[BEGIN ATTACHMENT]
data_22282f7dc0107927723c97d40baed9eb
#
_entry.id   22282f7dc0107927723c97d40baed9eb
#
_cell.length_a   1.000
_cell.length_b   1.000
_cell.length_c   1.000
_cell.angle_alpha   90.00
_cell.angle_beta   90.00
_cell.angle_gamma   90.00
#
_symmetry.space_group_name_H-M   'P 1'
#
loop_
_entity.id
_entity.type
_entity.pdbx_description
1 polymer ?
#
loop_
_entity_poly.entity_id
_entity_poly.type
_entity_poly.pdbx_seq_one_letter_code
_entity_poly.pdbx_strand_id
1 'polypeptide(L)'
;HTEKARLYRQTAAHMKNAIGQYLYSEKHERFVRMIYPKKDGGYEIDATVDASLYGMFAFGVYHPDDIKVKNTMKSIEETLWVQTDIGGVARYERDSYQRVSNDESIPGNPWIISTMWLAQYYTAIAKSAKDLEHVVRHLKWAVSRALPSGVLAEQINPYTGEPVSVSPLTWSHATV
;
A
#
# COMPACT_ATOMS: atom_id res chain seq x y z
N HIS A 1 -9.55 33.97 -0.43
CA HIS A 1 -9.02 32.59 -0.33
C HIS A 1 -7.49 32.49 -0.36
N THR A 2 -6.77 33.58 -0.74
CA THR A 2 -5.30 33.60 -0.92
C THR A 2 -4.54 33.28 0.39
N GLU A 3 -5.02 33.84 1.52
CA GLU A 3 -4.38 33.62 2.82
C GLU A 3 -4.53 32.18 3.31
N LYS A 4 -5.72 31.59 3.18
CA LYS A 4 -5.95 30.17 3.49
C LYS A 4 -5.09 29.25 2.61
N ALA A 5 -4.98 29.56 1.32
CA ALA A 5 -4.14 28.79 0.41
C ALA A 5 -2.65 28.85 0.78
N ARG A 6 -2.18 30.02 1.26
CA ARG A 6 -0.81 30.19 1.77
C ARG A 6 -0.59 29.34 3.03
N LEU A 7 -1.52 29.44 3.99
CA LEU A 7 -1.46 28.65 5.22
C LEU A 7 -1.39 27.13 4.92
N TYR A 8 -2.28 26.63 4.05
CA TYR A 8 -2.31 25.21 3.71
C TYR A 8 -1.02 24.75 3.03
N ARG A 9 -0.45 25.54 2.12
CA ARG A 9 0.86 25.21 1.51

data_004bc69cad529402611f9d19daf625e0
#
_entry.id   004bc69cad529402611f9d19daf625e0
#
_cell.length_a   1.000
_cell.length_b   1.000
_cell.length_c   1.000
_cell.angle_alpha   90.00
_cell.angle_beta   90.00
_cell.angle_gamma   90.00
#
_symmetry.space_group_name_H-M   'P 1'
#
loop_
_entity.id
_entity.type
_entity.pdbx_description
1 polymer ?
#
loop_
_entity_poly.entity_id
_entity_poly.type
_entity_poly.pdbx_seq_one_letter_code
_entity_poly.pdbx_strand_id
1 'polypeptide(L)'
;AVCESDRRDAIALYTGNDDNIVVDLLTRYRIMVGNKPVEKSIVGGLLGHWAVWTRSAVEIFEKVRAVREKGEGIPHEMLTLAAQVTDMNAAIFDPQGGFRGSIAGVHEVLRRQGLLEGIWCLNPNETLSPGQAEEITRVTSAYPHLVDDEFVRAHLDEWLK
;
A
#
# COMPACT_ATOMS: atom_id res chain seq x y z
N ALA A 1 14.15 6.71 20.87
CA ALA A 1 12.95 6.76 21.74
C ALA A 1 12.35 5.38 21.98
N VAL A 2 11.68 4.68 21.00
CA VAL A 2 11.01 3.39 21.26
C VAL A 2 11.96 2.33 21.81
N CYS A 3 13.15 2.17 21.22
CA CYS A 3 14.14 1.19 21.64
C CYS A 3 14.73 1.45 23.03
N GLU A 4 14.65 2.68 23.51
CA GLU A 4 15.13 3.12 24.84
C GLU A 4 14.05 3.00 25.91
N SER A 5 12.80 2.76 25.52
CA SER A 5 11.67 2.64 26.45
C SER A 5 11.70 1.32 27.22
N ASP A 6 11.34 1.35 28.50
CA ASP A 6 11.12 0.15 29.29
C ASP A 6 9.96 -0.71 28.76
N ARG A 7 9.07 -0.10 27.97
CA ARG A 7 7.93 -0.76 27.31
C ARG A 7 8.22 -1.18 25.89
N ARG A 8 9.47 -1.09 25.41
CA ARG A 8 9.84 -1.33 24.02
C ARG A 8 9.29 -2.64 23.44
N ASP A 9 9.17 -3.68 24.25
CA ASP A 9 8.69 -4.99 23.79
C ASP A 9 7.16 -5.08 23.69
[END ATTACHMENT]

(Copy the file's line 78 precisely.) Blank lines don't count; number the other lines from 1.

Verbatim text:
_entity_poly.type